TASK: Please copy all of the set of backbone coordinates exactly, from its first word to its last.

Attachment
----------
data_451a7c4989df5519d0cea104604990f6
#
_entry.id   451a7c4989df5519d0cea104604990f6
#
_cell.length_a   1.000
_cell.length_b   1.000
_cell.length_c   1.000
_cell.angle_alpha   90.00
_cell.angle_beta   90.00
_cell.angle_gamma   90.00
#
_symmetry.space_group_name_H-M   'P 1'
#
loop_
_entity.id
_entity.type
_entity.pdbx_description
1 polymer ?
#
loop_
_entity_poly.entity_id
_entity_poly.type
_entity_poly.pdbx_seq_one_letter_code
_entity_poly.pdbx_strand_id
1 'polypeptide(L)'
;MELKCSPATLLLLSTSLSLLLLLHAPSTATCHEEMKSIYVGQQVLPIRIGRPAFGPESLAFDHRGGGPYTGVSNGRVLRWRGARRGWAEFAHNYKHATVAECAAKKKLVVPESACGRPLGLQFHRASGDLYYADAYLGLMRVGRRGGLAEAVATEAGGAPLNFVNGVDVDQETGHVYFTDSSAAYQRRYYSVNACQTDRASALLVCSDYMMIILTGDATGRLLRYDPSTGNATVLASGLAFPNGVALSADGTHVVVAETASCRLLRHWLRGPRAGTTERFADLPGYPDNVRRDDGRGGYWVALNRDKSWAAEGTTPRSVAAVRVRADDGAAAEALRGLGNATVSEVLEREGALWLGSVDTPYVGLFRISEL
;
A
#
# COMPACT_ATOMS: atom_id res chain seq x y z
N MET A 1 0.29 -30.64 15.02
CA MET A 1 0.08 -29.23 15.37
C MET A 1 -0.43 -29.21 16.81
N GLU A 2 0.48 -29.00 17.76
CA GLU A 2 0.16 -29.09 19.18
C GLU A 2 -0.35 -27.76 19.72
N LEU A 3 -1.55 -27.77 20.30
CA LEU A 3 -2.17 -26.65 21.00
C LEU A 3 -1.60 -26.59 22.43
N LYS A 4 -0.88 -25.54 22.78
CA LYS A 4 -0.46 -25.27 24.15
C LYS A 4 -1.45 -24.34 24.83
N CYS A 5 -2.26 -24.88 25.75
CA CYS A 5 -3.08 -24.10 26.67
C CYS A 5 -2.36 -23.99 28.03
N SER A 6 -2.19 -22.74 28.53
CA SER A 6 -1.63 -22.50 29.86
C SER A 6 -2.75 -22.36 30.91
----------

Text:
data_451a7c4989df5519d0cea104604990f6
#
_entry.id   451a7c4989df5519d0cea104604990f6
#
_cell.length_a   1.000
_cell.length_b   1.000
_cell.length_c   1.000
_cell.angle_alpha   90.00
_cell.angle_beta   90.00
_cell.angle_gamma   90.00
#
_symmetry.space_group_name_H-M   'P 1'
#
loop_
_entity.id
_entity.type
_entity.pdbx_description
1 polymer ?
#
loop_
_entity_poly.entity_id
_entity_poly.type
_entity_poly.pdbx_seq_one_letter_code
_entity_poly.pdbx_strand_id
1 'polypeptide(L)'
;MELKCSPATLLLLSTSLSLLLLLHAPSTATCHEEMKSIYVGQQVLPIRIGRPAFGPESLAFDHRGGGPYTGVSNGRVLRWRGARRGWAEFAHNYKHATVAECAAKKKLVVPESACGRPLGLQFHRASGDLYYADAYLGLMRVGRRGGLAEAVATEAGGAPLNFVNGVDVDQETGHVYFTDSSAAYQRRYYSVNACQTDRASALLVCSDYMMIILTGDATGRLLRYDPSTGNATVLASGLAFPNGVALSADGTHVVVAETASCRLLRHWLRGPRAGTTERFADLPGYPDNVRRDDGRGGYWVALNRDKSWAAEGTTPRSVAAVRVRADDGAAAEALRGLGNATVSEVLEREGALWLGSVDTPYVGLFRISEL
;
A
#
# COMPACT_ATOMS: atom_id res chain seq x y z
N MET A 1 0.29 -30.64 15.02
CA MET A 1 0.08 -29.23 15.37
C MET A 1 -0.43 -29.21 16.81
N GLU A 2 0.48 -29.00 17.76
CA GLU A 2 0.16 -29.09 19.18
C GLU A 2 -0.35 -27.76 19.72
N LEU A 3 -1.55 -27.77 20.30
CA LEU A 3 -2.17 -26.65 21.00
C LEU A 3 -1.60 -26.59 22.43
N LYS A 4 -0.88 -25.54 22.78
CA LYS A 4 -0.46 -25.27 24.15
C LYS A 4 -1.45 -24.34 24.83
N CYS A 5 -2.26 -24.88 25.75
CA CYS A 5 -3.08 -24.10 26.67
C CYS A 5 -2.36 -23.99 28.03
N SER A 6 -2.19 -22.74 28.53
CA SER A 6 -1.63 -22.50 29.86
C SER A 6 -2.75 -22.36 30.91